Westchester County Executive Robert P. Astorino said that he is asking the Department of Homeland Security for details about the reported Iranian cyber-security breach at the Bowman Ave. Dam in Rye two years ago, and explanations about why the county wasn’t informed of the security risk.

“If this information was important enough to be reported to the White House then why wasn’t it reported to me and the county officials who would have been required to deal with the consequences of any terror attack,” said Astorino.  “It is unacceptable that in this day in age that I had to read about this in the newspaper. No amount of intelligence information is too small or insignificant when it comes to security.”

On December 21, the Wall Street Journal published a report saying Iranian hackers infiltrated the control system at Bowman Ave Dam in 2013, citing unnamed federal officials. According to the report, the White House was notified of the breach.

Despite being a member of the FBI Joint Terrorism Task Force, Westchester County was never alerted to the potential security risk. Since January 2010, a Westchester County police detective has been assigned full-time to the FBI Joint Terrorism Task Force to ensure access to the highest levels of intelligence information affecting Westchester and its citizens. Westchester is also part of a separate counter-terrorism zone that also includes Putnam County.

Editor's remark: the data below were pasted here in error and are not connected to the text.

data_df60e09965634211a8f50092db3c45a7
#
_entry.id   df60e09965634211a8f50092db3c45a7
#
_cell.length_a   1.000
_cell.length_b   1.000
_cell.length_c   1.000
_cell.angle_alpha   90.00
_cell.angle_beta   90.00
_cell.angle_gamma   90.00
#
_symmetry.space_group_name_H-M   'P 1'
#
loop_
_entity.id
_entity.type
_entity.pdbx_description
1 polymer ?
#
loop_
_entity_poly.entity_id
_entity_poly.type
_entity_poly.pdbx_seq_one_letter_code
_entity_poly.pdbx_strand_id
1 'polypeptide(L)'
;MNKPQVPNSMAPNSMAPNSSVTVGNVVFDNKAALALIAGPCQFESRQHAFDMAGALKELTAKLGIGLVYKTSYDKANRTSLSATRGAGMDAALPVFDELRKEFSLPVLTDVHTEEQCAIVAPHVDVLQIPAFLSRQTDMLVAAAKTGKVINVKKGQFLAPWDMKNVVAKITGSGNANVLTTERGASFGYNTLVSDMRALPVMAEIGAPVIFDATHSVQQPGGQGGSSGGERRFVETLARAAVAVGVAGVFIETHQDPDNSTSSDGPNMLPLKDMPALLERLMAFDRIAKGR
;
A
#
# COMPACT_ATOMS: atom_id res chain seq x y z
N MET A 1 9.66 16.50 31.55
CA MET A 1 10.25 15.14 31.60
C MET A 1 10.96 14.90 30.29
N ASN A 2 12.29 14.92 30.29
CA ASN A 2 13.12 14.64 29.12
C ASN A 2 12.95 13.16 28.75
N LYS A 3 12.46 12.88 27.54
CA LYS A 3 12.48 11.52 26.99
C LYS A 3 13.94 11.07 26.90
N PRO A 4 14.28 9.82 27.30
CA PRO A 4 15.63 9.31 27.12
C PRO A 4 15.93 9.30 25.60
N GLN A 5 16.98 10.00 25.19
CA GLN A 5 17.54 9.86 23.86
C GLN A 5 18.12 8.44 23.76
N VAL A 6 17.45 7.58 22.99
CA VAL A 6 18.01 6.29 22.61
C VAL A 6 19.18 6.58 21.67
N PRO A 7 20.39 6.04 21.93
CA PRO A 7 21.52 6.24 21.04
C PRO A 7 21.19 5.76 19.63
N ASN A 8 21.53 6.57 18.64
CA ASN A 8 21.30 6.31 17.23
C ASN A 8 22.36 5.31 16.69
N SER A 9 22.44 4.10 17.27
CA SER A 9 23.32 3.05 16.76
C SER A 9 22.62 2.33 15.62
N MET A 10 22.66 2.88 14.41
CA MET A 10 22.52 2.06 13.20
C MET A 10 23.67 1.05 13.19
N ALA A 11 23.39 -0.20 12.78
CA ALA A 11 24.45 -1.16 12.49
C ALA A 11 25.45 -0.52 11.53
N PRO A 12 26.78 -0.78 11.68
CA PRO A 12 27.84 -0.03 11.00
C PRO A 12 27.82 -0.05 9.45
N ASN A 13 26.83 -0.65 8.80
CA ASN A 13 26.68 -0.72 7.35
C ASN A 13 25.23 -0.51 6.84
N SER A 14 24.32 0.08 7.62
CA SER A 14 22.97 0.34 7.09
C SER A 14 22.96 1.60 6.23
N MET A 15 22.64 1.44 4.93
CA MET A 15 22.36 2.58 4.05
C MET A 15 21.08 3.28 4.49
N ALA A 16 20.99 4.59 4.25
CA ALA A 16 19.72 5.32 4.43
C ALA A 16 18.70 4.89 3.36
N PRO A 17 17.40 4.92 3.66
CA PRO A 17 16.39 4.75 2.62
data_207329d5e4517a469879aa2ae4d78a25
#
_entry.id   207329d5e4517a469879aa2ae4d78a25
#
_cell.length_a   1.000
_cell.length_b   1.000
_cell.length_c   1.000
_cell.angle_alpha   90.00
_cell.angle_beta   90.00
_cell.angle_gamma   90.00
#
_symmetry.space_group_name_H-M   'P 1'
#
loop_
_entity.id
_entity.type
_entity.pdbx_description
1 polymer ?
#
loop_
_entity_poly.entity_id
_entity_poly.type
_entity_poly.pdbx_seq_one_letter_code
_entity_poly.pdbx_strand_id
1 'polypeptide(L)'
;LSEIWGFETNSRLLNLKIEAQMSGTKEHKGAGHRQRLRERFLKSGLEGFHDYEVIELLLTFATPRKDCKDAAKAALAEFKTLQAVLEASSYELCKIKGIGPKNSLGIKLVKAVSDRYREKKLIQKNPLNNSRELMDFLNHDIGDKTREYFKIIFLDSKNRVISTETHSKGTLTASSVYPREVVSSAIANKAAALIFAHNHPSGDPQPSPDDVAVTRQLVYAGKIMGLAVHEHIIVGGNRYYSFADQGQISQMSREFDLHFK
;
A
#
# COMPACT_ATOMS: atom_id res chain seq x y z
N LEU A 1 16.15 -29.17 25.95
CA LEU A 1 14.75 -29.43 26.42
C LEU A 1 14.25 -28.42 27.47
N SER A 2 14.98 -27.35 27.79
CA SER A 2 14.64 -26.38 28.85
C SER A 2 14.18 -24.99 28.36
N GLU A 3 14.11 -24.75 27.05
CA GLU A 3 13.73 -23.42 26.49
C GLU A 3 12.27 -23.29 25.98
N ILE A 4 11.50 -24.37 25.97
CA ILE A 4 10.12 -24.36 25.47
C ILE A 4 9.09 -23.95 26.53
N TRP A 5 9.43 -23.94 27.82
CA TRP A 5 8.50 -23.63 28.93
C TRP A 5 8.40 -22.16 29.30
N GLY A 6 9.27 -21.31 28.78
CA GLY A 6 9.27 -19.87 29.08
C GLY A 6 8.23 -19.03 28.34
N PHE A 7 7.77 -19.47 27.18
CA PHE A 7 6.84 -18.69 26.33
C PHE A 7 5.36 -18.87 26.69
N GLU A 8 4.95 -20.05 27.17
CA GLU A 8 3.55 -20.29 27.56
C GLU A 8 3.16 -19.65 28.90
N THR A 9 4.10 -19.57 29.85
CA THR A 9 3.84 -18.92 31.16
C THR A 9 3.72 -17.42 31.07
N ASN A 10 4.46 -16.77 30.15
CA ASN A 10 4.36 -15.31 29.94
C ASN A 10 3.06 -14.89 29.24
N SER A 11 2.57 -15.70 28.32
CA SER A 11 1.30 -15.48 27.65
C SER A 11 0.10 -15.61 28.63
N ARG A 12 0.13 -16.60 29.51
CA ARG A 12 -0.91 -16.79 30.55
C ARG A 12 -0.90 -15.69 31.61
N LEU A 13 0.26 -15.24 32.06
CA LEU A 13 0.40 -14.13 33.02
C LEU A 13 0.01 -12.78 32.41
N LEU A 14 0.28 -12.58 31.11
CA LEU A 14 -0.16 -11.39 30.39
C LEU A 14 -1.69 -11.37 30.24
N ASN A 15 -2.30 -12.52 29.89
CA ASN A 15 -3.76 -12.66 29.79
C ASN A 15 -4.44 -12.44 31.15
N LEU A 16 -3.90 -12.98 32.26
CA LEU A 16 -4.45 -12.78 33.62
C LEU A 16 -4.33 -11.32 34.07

The Bowman Ave. Dam, located in the Village of Rye Brook, is owned by the City of Rye and controls water on the Blind Brook flowing south through the city. The dam, which is designed to mitigate flooding, has a computer-operated sluice gate. The reports suggest that while the hackers never took control of the dam, they were able to penetrate the electronics system.


“Even though it is done with computers, this is considered a criminal break in,” said Public Safety Commissioner George Longworth. “The link to a possible terror threat makes this extremely serious.”

Leave a Reply

Your email address will not be published. Required fields are marked *

Recommended For You

About the Author: River Journal